Survival from prostate cancer in England and Wales up to 2001.

Rowan S, Rachet B, Alexe DM, Cooper N, Coleman MP - Br. J. Cancer (2008)

Relative survival (%) up to 10 years after diagnosis by calendar period of diagnosis: England and Wales, adults (15–99 years) diagnosed during 1986–1999 and followed up to 2001. Survival estimated with cohort or complete approach (1986–1990, 1991–1995, 1996–1999) or hybrid approach (2000–2001) (see Rachet et al, 2008).
© Copyright Policy
Related In: Results  -  Collection

Show All Figures
getmorefigures.php?uid=PMC2557548&req=5

fig1: Relative survival (%) up to 10 years after diagnosis by calendar period of diagnosis: England and Wales, adults (15–99 years) diagnosed during 1986–1999 and followed up to 2001. Survival estimated with cohort or complete approach (1986–1990, 1991–1995, 1996–1999) or hybrid approach (2000–2001) (see Rachet et al, 2008).
Mentions: For men diagnosed during 1996–1999, 1-year survival rose to 89%, from 78% a decade or so earlier. This represents a rapid deprivation-adjusted increase of some 6% every 5 years since 1986–1990 (Table 1, Figure 1).

View Article: PubMed Central - PubMed

Affiliation: Office for National Statistics (Room 2000), Segensworth Road, Titchfield, Fareham, Hants PO15 5RR, UK.

AUTOMATICALLY GENERATED EXCERPT
Please rate it.

Within the last 10 years, prostate cancer has become the most common malignancy among men in England and Wales... By the early 2000s, approximately 29 000 men were diagnosed each year with prostate cancer, accounting for one in four of all new cancers in men (excluding nonmelanoma skin cancer)... The causes of prostate cancer are not well known... Family history in first-degree relatives is a risk factor, and incidence is 60% higher in African Americans and 38% lower in Asian Americans than in US Whites, but possible risk factors related to nutrition, environment, lifestyle, sexual history, occupation and ethnicity have not been conclusively identified... The proportion so described in England and Wales rose from just under 60% of all cases in the early 1990s to approximately 85% by the early 2000s, in parallel with a decline in the proportion coded as epithelial malignancy without further specification, from 28 to approximately 10% (data not shown)... Hybrid analysis based on the follow-up of survivors during 2000–2001 suggests that survival will continue to improve, but more slowly than over the previous decade, reaching 90% at 1 year and 70% at 5 years (Table 1)... Despite high overall survival, there is a significant deprivation gap in survival, which increased significantly during the 1990s (Figure 2)... Five-year survival for men in the most deprived groups who were diagnosed during 1996–1999 was some 7% lower than for men in the most affluent group (deprivation gap –7.2%)... This represents a significant widening of the deprivation gap by an average of −3.2% every 5 years since 1986–1990 (Table 2)... The recent trends in prostate cancer survival are remarkable... Survival improved by approximately 5–6% every 5 years between 1971–1975 and 1981–1985, but it did not change at all between the early and late 1980s... In the absence of widespread access to a substantially improved treatment for early prostate cancer in the last 15 years of the 20th century, it seems most likely that the extremely rapid improvement in recorded survival for men diagnosed with prostate cancer during the period 1986–1999 reflects an increase in the diagnosis, treatment and registration of men with asymptomatic malignancy as a result of the increasingly widespread use of PSA tests during the 1990s... Survival in the Nordic countries was high, and rose further during the 12 years up to 1994, with the exception of Denmark, where survival was lower and barely increased at all... As with the socioeconomic differences in the incidence and survival trends reported here, these patterns seem likely to be at least in part attributable to international differences in the intensity of diagnostic and screening activity... The randomised trials of mass screening for prostate cancer with the PSA test are not expected to report mortality results until 2010.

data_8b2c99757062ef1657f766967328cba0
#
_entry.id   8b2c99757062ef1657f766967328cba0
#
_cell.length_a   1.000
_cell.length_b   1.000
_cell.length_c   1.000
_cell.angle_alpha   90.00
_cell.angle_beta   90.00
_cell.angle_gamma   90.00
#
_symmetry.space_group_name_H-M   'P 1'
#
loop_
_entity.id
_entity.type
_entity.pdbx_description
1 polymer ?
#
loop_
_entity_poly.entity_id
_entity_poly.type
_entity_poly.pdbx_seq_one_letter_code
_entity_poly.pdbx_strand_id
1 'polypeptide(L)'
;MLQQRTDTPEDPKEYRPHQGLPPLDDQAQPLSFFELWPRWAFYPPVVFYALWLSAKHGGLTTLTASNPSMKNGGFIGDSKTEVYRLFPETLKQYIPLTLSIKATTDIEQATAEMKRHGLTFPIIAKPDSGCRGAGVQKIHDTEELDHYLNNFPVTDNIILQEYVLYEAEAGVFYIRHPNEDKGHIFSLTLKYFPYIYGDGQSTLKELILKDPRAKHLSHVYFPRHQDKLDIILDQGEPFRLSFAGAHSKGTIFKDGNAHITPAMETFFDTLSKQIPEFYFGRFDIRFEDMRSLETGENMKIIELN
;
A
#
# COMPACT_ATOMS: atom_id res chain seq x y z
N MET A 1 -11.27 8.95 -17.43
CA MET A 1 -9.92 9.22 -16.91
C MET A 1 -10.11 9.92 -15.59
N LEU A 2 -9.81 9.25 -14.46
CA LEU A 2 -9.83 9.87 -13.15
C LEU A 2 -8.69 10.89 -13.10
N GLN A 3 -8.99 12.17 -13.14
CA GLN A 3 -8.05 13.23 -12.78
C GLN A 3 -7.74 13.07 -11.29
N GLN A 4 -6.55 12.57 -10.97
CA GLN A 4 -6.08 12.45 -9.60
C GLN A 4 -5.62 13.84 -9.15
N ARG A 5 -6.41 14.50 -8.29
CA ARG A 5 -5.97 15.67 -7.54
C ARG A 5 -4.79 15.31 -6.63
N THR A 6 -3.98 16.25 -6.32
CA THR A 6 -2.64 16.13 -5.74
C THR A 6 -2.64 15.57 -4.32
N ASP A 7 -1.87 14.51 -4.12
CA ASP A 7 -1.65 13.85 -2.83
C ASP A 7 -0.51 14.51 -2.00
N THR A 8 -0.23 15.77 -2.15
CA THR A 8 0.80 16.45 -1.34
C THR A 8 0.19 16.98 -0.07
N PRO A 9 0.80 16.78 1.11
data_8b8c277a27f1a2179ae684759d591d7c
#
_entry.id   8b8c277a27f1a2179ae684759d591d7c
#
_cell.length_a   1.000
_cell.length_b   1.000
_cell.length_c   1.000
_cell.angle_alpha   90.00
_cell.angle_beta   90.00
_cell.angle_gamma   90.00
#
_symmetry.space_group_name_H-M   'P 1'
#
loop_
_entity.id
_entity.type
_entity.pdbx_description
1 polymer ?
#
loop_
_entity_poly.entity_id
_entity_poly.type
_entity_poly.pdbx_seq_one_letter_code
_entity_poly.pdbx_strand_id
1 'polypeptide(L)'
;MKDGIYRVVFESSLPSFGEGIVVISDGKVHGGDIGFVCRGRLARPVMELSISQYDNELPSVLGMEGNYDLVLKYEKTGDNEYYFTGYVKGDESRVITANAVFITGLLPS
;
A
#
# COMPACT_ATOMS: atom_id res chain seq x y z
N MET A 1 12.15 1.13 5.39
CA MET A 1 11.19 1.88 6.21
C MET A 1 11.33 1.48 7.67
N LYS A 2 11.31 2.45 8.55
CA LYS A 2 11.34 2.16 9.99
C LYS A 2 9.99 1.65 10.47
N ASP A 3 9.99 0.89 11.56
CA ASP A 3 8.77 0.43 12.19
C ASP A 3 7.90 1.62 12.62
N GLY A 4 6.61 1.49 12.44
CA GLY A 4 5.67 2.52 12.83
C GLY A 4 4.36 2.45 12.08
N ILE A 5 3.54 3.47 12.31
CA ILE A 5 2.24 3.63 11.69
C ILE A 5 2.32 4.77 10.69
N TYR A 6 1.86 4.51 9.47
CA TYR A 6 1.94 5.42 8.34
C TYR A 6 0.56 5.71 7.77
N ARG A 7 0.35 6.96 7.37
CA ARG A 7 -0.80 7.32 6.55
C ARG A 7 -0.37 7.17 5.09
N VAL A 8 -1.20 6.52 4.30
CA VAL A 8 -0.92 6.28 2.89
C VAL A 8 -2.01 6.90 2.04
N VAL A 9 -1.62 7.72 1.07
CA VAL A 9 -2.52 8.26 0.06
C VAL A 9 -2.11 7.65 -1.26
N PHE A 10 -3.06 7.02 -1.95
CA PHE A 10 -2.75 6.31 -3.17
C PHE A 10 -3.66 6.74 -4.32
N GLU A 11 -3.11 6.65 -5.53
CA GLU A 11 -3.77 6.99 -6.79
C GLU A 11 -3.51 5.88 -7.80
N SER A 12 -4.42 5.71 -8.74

Show MeSH